Ride-hailing service Uber Technologies is reaching out to potential customers of its Uber Eats food delivery service in a bid to connect them with local black-owned restaurants.
The Uber Eats app and web pages now highlight such restaurants in the U.S. and Canada and customers who order from one of them will pay no delivery fees from now until the end of 2020.
Separately, Uber CEO Dara Khosrowshahi, himself an Iranian immigrant, announced plans to make the largest U.S. ride-hailing service more diverse internally.
Black-owned businesses, in general, have long struggled. Data suggest they face greater challenges raising capital, particularly in the form of bank loans, and may face other obstacles such as insurance redlining. The African-American community has been especially hard hit by the coronavirus pandemic, with higher infection and fatality rates than other ethnic groups. And the broad shelter-in-place orders that have impacted most of America have proven a far more difficult for black businesses to pull through.
A number of efforts have been launched to offer support for the estimated 2.6 million black-owned businesses, Uber focusing specifically on the restaurants with its Uber Eats service.
Customers using the service’s smartphone app or going to its website in the U.S. and Canada will see a new banner reading, “Support Black-owned restaurants,” with a list of nearby options. As with other restaurants, the service also lists their menus and prices.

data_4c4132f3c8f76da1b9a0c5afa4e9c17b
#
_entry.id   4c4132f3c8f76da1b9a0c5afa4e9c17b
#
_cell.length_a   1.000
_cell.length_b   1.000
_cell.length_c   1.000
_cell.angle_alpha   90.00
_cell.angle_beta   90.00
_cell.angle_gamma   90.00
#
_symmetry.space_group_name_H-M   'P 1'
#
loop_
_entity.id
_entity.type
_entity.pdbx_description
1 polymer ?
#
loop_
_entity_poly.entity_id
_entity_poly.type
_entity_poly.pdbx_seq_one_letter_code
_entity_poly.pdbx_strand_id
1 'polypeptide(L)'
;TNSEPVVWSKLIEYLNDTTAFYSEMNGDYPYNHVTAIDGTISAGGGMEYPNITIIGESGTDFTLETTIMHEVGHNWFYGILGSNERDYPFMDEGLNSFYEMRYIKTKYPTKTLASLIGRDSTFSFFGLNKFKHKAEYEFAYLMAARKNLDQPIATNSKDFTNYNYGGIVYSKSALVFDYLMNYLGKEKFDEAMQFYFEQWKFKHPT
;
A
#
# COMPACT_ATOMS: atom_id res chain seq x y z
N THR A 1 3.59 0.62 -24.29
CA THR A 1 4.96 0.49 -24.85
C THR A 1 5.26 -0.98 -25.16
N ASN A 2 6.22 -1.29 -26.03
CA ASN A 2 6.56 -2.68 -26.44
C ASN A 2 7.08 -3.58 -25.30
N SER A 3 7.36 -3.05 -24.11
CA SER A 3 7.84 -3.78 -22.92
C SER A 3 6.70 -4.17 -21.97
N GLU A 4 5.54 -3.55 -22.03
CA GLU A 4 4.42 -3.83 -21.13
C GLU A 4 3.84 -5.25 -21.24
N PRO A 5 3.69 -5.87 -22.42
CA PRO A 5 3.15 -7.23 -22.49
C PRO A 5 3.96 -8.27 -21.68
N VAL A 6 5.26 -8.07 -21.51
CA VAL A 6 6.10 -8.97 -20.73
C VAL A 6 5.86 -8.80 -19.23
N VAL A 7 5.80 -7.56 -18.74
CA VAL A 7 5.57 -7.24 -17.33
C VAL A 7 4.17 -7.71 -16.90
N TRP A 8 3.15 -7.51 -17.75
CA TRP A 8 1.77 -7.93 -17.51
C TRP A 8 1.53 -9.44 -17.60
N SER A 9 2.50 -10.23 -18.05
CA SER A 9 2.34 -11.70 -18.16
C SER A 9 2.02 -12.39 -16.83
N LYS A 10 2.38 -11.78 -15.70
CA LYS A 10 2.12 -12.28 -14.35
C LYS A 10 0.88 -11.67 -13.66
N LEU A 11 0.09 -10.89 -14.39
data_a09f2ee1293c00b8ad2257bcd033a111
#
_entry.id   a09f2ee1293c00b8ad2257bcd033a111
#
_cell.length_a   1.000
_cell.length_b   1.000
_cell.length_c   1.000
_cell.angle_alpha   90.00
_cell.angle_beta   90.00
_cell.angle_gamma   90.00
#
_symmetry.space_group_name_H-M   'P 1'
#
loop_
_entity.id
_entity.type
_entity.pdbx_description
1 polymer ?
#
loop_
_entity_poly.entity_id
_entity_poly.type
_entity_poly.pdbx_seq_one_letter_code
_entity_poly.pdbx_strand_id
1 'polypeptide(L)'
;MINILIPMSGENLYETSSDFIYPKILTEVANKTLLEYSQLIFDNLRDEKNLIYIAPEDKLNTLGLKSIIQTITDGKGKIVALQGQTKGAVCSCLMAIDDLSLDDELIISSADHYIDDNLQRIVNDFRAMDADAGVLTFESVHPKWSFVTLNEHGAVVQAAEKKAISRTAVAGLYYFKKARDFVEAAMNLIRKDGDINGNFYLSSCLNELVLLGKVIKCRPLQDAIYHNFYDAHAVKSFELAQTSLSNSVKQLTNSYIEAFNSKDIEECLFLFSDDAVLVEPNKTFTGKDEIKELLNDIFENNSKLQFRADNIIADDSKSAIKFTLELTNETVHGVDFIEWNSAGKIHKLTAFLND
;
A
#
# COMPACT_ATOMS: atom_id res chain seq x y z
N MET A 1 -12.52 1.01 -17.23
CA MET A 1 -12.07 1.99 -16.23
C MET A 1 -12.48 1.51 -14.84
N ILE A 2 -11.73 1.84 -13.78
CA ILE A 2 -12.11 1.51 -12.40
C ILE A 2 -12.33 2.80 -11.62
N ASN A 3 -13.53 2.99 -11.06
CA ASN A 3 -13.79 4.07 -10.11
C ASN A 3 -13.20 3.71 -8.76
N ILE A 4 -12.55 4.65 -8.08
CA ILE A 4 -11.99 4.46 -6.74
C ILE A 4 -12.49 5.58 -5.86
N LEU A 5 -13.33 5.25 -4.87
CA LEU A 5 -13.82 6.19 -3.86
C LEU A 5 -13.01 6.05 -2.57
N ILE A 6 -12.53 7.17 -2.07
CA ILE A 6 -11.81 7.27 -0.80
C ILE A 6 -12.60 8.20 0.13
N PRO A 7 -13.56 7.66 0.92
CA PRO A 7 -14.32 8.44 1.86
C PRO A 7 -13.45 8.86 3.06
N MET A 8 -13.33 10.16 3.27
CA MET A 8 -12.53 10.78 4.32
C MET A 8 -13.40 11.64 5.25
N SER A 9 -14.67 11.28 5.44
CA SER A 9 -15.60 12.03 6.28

But the normal delivery fees will be waived through the end of this year, Khosrowshahi said in a Thursday e-mail that was sent out to Uber Eats customers in the two countries.
Additionally, the ride-hailing side of the company plans to offer discounts on rides to all black-owned businesses impacted by the coronavirus pandemic.
Uber said it does not compile racial information when signing up restaurants for its food delivery service but used a variety of sources to identify those it now serves. It will allow businesses to opt out, if they wish, or recommend additional restaurants for inclusion.
In his e-mail, the Uber CEO announced additional steps that will include a $1 million donation to the Equal Justice Initiative, as well as the Center for Policing Equity.
Separately, Khosrowshahi said Uber will move to improve the diversity within Uber which, as of 2019, saw whites make up 45% of its workforce, with 33% Asian, 9% black and 8% Hispanic.
“As a company, we believe that everyone has the right to move freely, no matter where they live or the color of their skin,” the Uber CEO wrote. “We’re proud of how Uber has helped improve transportation equity over the last decade. But the reality remains that Black Americans often don’t feel safe to move freely in many places around our country. And they still face enormous barriers that others do not.”
Since the murder of George Floyd during an arrest in Minneapolis, the nation has seen a wave of protests in cities across the country. It has also seen a broad level of introspection at both personal, community and corporate levels, with many business leaders openly talking about the need to diversify employment bases, address systemic inequality and to support black-owned businesses.
A number of those efforts are focused on black restaurants. “Across the country, restaurant critics, writers, and local food lovers have been pulling together extensive lists highlighting Black-owned businesses in their respective cities,” notes a story on the website of food magazine Bon Apetit.
You can click here to go to the Bon Apetit story which itself has links to lists of black-owned restaurants in cities across the U.S.
Separately, a search of Google, simply using the search term, “black-owned restaurants”, will pull up your local establishments.